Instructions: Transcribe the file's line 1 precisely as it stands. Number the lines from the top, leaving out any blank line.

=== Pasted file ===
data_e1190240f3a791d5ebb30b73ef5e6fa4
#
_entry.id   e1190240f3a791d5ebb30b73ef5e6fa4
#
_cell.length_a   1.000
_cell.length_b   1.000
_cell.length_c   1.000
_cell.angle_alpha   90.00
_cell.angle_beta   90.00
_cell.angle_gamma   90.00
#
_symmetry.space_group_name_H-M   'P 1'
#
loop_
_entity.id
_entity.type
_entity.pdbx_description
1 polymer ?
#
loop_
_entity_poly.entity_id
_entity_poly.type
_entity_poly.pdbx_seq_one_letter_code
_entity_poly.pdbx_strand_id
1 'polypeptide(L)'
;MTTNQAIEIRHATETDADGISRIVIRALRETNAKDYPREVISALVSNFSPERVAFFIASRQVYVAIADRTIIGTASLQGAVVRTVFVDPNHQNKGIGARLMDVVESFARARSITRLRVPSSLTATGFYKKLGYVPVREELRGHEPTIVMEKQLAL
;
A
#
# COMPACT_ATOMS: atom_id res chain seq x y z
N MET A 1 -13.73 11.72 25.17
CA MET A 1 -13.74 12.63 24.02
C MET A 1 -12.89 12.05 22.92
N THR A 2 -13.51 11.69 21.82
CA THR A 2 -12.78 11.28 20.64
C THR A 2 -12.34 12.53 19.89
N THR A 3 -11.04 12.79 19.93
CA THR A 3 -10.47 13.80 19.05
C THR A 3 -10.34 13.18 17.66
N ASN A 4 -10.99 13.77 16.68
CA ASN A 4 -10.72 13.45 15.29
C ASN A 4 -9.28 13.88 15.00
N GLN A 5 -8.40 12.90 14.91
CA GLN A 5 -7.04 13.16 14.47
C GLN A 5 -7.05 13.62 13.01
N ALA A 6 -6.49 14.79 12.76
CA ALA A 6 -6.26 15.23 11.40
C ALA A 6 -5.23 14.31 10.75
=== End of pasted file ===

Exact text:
data_e1190240f3a791d5ebb30b73ef5e6fa4